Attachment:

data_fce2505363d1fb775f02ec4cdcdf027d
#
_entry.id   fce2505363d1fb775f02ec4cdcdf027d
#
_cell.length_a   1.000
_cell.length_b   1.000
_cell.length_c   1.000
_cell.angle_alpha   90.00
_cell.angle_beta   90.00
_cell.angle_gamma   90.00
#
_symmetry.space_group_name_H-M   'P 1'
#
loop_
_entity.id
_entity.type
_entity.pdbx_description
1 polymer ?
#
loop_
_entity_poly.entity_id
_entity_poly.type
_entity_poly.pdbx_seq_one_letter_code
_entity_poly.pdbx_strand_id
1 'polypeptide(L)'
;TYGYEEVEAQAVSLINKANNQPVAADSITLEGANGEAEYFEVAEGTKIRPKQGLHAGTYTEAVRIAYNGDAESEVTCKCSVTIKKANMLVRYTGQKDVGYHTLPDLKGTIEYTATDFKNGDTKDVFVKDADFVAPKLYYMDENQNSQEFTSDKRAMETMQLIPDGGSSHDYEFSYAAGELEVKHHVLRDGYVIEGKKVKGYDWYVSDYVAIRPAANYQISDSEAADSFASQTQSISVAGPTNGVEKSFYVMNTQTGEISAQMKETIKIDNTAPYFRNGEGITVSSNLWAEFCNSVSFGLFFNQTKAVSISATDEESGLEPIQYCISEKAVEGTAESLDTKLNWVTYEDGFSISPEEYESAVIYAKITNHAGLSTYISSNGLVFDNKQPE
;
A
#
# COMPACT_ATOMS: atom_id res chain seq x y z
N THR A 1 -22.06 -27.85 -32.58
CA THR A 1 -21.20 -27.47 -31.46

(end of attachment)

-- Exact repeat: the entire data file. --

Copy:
data_fce2505363d1fb775f02ec4cdcdf027d
#
_entry.id   fce2505363d1fb775f02ec4cdcdf027d
#
_cell.length_a   1.000
_cell.length_b   1.000
_cell.length_c   1.000
_cell.angle_alpha   90.00
_cell.angle_beta   90.00
_cell.angle_gamma   90.00
#
_symmetry.space_group_name_H-M   'P 1'
#
loop_
_entity.id
_entity.type
_entity.pdbx_description
1 polymer ?
#
loop_
_entity_poly.entity_id
_entity_poly.type
_entity_poly.pdbx_seq_one_letter_code
_entity_poly.pdbx_strand_id
1 'polypeptide(L)'
;TYGYEEVEAQAVSLINKANNQPVAADSITLEGANGEAEYFEVAEGTKIRPKQGLHAGTYTEAVRIAYNGDAESEVTCKCSVTIKKANMLVRYTGQKDVGYHTLPDLKGTIEYTATDFKNGDTKDVFVKDADFVAPKLYYMDENQNSQEFTSDKRAMETMQLIPDGGSSHDYEFSYAAGELEVKHHVLRDGYVIEGKKVKGYDWYVSDYVAIRPAANYQISDSEAADSFASQTQSISVAGPTNGVEKSFYVMNTQTGEISAQMKETIKIDNTAPYFRNGEGITVSSNLWAEFCNSVSFGLFFNQTKAVSISATDEESGLEPIQYCISEKAVEGTAESLDTKLNWVTYEDGFSISPEEYESAVIYAKITNHAGLSTYISSNGLVFDNKQPE
;
A
#
# COMPACT_ATOMS: atom_id res chain seq x y z
N THR A 1 -22.06 -27.85 -32.58
CA THR A 1 -21.20 -27.47 -31.46